A Fatal Mistake and A Rude Awakening

I awoke around 4 a.m. in someone else’s bed: the hospital’s to be specific. I felt utterly confused and disoriented. Last I remembered, I was cackling with close friends over a drinking game in my house, like any other night. This time I had gone too far. I lay slumped on a stretcher in the hospital hallway as the bright artificial light pierced my eyes. Initially I couldn’t figure out what had gone wrong, but I knew I had made some near-fatal mistake. 

The morning before I was utterly heartbroken and lost. I turned to Xanax because I wanted to be numb. Xanax has the uncanny ability to vegetate your thoughts and turn you into an emotional zombie. I just wanted to pause my pain, if only for a day. But as the negative thoughts kept pricking my brain, one wasn’t enough. So I shoved more down my throat and chased it with beer and whiskey until I blacked out.

The rest of this horrible saga was told to me by the innocent victims of my selfish act: my closest friends. The same people who spent the day taking me out, cheering me up and caring for me were forced to save my life. Thankfully someone came to check on me as I lay on my bed, choking on a mouthful of vomit. The bile was scooped from my throat as a gasp of air shot into my lungs and the ambulance came to rescue my unresponsive body. My vitals were stable enough, but I was reduced to a rag doll: mission accomplished.

In the hospital, a nurse offered me food and warm words as I struggled to orient myself. But my appetite was cut short when I saw my mother seated near my feet. I will never forget her face.  She kept her composure for my sake, but I could see a mix of horror, confusion and suffering in her eyes. The nurse then encouraged me, with a soft smile and supportive touch, to try and walk down the hallway. Her face soon changed to a stern look of concern as we rounded the corner.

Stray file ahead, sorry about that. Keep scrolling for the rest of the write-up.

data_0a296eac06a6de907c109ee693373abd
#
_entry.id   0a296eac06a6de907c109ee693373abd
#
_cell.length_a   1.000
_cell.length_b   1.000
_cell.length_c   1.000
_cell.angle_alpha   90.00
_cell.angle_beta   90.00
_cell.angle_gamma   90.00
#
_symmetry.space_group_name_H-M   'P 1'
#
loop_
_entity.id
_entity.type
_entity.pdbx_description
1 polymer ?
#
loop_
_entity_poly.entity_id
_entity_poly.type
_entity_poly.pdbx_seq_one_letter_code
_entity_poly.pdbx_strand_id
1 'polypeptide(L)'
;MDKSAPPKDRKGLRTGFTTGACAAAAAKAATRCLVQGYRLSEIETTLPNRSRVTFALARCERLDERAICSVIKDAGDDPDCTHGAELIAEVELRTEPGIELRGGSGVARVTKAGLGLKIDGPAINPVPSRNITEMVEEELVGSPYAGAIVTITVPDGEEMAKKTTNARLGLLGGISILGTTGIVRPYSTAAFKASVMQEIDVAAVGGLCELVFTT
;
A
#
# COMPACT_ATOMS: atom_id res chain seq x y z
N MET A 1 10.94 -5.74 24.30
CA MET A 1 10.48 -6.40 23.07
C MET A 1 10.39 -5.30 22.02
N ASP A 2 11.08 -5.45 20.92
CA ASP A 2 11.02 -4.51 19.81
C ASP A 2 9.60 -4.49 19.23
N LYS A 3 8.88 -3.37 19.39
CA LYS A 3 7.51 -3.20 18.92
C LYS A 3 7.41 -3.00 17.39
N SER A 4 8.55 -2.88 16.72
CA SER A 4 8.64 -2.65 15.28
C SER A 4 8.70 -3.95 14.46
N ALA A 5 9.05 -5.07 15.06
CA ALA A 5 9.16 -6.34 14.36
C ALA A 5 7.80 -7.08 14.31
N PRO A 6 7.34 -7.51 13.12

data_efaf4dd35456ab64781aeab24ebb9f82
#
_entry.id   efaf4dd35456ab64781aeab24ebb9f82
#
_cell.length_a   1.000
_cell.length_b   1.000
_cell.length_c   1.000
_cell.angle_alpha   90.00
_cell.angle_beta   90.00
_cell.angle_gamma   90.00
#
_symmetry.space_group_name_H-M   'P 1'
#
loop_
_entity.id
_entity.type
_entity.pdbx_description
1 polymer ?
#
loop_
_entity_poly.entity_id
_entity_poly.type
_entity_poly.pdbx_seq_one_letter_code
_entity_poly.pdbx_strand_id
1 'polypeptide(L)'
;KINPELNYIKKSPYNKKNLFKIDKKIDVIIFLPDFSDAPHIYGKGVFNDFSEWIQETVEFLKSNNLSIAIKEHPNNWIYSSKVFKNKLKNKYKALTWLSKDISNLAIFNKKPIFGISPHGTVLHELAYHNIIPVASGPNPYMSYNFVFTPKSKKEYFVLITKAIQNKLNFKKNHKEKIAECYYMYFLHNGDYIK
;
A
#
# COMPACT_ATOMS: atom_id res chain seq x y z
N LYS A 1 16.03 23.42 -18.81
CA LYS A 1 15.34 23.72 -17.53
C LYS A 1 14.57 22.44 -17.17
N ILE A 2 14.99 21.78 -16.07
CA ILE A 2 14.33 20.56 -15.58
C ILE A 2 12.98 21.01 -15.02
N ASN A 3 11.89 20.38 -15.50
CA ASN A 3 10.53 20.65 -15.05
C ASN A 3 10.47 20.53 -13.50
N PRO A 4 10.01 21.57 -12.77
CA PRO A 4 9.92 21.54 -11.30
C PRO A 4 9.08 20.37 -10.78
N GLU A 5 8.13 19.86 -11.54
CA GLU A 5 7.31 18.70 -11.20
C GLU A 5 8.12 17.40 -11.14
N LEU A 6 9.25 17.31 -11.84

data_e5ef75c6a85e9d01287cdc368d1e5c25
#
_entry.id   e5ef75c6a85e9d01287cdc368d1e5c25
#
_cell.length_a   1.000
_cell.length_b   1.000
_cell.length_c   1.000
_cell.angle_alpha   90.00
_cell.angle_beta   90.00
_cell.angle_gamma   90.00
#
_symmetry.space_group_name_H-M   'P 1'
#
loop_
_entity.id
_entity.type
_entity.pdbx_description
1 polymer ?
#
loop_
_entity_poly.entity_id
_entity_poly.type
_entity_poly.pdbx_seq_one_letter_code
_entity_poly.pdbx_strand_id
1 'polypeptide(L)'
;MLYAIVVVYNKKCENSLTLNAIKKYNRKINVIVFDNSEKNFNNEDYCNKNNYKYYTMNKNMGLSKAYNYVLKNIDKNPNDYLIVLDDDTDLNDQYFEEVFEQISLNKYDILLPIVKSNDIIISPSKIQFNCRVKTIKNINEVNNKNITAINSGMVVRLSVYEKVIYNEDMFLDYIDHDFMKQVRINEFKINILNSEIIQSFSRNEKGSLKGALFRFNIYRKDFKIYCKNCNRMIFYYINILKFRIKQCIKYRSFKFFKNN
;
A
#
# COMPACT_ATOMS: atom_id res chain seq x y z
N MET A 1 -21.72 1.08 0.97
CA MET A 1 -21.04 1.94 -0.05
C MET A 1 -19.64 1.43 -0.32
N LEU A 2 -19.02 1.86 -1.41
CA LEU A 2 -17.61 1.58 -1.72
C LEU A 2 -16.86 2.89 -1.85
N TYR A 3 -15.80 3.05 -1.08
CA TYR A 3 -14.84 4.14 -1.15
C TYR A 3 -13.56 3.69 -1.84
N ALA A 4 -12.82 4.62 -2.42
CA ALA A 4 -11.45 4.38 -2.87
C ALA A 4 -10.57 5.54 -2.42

“We found benzos in your system,” she said. “Did you have anything else besides alcohol last night?”

“I took Xanax,” I replied. 

“That could have killed you.” 

Only then did it hit me how carelessly I threw my life away, and the extent of my cowardice. I broke a crucial promise that I swore to uphold my whole life, and made my mother’s worst nightmare come true. I had survived an overdose.  

When I came to college I picked up unhealthy coping mechanisms: drugs and alcohol. I casually joked about my self-destructive tendencies, and brushed them off as innocent experimentation. It’s infinitely easier to crack a beer or spark a joint than to suffer sober. 

When did that become the norm? New Paltz has a drug and party culture that is hard to ignore. So many of our students are in pain, and too many try to party those problems away. We often joke about the party scene being a black hole, but I assure you it’s no laughing matter. I’ve seen so many people whom I love and admire waste away with drug abuse. They decay their minds, abandon ambitions and become slaves to their substance. The poison only dulls the demons, but will never be potent enough to vanquish them. You only prolong your plight and create an uglier issue in the wake. 

I wouldn’t consider myself a drug addict (although my words may paint another picture). I’m just one of countless young people who made a series of poor decisions. It almost cost me my life. My selfish actions, meant to cure my own wounds, caused far more outreaching anguish for those closest to me. Family and friends can never unsee this. They can forgive and forget but will always carry a fear, deep in their hearts, for my well being. This was never a burden I wished them to bear and something I struggle to forgive myself for every day. It also served as a severe awakening to my destructive vices: a rough awakening I hope no one has to visit the hospital to attain. 

I don’t think there is any cosmic cause for my survival, I just chalk it up to dumb luck. But I am still here, I am still alive. I have an opportunity to learn, to cherish life, to cherish those who care about me and to cherish myself. I can’t keep smothering my emotions with chemicals. For anyone who has even remotely found themselves on a dark path, know that you can’t sustain the lifestyle and live well. We need to appreciate and analyze the pain, because without it, joy cannot exist. And I truly hope that you love yourself enough not to mirror my mistakes.